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story.lead_photo.caption Philip Mann

The Arkansas Symphony Orchestra's conductor for the past eight years will step down at the end of this season, the organization announced Thursday.

Philip Mann, who joined the symphony in 2010 as its maestro, will finish out the 2018-19 season and then pursue international conducting opportunities.

Christina Littlejohn, the symphony's chief executive officer, said Thursday that the organization and its board will not start looking for a replacement right away. Instead, they plan to evaluate their organizational options.

"We want to make sure we are truly serving Arkansas and want to take some time to see what an orchestra of the 21st century really needs. Would it make more sense to have a principal guest conductor? What's best to really serve our audience here and be innovative and provide us with the most flexibility? Maybe we have a number of artistic advisers? What's the right artistic model?" Littlejohn said.

The organization plans to look at different models across the world. Currently, Mann serves as music director and lead conductor. The orchestra will explore separating those roles.

Mann will stay on as the orchestra's first "music director laureate," to help advise the organization on future decisions and possibly return as a guest conductor for some performances.

"The ASO knew when we hired Philip that we would not be able to keep him here for long," board member and former board chairman Richard Wheeler said.

Mann was described by Kiril Laskarov, the orchestra's concertmaster, as "an inspiring leader, an extraordinary musician, and a devoted colleague."

"It is a bittersweet time for us -- he is irreplaceable, but we are happy for his success," Laskarov said.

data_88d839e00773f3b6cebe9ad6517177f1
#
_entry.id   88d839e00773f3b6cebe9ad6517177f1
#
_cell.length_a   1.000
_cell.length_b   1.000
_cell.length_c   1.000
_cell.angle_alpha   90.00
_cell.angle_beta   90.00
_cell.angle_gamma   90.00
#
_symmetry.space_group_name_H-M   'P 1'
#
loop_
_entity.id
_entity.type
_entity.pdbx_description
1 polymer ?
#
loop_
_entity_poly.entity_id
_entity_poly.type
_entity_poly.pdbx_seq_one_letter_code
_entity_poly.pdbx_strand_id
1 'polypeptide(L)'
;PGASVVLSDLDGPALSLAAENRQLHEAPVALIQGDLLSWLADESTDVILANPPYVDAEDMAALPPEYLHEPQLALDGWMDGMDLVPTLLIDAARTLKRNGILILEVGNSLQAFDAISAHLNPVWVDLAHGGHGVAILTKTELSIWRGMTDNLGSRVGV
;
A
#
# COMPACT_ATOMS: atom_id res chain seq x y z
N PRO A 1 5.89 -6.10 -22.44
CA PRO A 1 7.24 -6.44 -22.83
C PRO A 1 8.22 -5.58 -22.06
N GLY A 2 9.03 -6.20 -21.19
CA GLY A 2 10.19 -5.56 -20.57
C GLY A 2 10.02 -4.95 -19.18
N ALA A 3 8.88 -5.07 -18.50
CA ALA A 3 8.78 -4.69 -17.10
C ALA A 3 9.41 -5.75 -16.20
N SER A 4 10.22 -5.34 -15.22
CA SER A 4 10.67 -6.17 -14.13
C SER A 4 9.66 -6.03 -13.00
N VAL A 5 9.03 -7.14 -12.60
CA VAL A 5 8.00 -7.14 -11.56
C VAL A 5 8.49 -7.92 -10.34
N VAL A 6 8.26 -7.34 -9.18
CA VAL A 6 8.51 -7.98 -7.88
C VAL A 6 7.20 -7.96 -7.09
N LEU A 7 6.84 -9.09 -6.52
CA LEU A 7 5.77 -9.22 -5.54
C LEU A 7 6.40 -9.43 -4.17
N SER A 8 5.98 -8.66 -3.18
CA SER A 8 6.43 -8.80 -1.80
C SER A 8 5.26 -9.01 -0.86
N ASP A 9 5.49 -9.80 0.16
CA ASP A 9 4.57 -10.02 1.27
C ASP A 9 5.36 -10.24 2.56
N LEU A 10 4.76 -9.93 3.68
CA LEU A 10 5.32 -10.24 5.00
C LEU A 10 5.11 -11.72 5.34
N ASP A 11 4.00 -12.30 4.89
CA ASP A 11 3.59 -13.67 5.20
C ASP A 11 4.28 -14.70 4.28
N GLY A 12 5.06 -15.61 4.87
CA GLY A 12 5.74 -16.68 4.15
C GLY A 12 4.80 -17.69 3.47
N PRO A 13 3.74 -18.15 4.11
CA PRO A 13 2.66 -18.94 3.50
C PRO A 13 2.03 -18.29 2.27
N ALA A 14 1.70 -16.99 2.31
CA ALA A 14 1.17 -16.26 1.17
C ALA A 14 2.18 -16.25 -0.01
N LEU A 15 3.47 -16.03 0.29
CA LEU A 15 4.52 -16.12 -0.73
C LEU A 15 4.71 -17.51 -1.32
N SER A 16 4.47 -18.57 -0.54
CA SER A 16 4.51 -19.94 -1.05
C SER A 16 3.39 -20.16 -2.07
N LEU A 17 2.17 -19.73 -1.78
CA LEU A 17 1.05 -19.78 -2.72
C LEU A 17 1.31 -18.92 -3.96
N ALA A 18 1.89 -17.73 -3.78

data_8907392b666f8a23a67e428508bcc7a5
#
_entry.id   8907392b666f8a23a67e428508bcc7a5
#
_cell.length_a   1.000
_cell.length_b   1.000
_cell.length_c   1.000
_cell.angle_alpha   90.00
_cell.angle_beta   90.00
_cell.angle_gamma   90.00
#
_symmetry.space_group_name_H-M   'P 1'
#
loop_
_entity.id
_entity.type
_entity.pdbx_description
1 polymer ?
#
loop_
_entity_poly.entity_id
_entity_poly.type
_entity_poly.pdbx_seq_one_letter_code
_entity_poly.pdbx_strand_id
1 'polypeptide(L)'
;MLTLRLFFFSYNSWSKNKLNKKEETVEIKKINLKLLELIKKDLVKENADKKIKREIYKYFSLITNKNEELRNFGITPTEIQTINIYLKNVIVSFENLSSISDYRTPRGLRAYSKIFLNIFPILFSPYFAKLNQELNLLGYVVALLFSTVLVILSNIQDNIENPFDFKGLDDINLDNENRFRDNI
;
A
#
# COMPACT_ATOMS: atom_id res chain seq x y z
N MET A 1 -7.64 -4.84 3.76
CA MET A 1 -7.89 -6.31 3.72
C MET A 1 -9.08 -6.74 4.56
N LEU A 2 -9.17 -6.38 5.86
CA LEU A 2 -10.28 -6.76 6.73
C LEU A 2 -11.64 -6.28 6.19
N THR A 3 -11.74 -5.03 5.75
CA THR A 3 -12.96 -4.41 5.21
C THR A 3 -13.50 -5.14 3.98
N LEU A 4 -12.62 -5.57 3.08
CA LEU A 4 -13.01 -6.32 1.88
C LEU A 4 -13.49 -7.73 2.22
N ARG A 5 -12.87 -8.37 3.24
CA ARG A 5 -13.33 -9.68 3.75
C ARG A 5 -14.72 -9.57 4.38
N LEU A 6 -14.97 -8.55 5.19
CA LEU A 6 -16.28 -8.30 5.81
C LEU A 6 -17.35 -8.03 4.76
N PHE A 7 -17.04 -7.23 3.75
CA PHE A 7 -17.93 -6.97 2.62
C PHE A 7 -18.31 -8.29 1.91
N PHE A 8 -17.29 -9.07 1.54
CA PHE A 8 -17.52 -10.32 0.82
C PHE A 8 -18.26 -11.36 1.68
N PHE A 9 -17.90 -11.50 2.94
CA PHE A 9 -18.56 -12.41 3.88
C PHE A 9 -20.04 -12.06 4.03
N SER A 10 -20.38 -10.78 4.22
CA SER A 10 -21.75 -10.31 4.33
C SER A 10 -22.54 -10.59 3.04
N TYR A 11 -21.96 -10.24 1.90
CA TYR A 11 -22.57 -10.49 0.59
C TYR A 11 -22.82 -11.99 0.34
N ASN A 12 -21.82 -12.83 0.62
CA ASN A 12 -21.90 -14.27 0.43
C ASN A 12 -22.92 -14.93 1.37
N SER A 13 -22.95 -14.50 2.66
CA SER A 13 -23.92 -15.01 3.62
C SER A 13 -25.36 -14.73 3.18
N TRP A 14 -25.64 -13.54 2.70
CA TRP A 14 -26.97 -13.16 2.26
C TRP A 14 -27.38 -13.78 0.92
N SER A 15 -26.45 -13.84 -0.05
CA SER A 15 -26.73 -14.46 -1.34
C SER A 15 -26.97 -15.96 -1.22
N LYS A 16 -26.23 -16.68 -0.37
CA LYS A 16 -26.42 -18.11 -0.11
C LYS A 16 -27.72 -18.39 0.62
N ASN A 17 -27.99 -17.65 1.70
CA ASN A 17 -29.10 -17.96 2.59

Mann came to Little Rock from the San Diego Symphony in 2010 where he served as the assistant conductor. He was also an American Conducting Fellow at the time. He took over the helm of the orchestra from David Itkin, who had been the conductor for 17 years.

Mann was one of several finalists for the position and was said to be the top pick of concertgoers, the staff, the board and a selection committee.

During Mann's tenure, the orchestra has expanded its statewide presence, taken more shows on the road and added artistic programming, namely the Intimate Neighborhood Concert series that takes place in churches. Mann also led the Composer of the Year initiative that drew several world-renowned composers to the state.

This season, the orchestra started a program to stream concerts online. Next year there are plans to use new technology to simulcast concerts across the state.

The group has grown more financially stable during Mann's term as lead conductor, as well. When Mann arrived, the annual budget was about $2.9 million, and now it is about $3.4 million, Littlejohn said.

The 2018-19 season ends May 11-12 next year, with E.T. The Extra-Terrestrial: In Concert at Robinson Hall.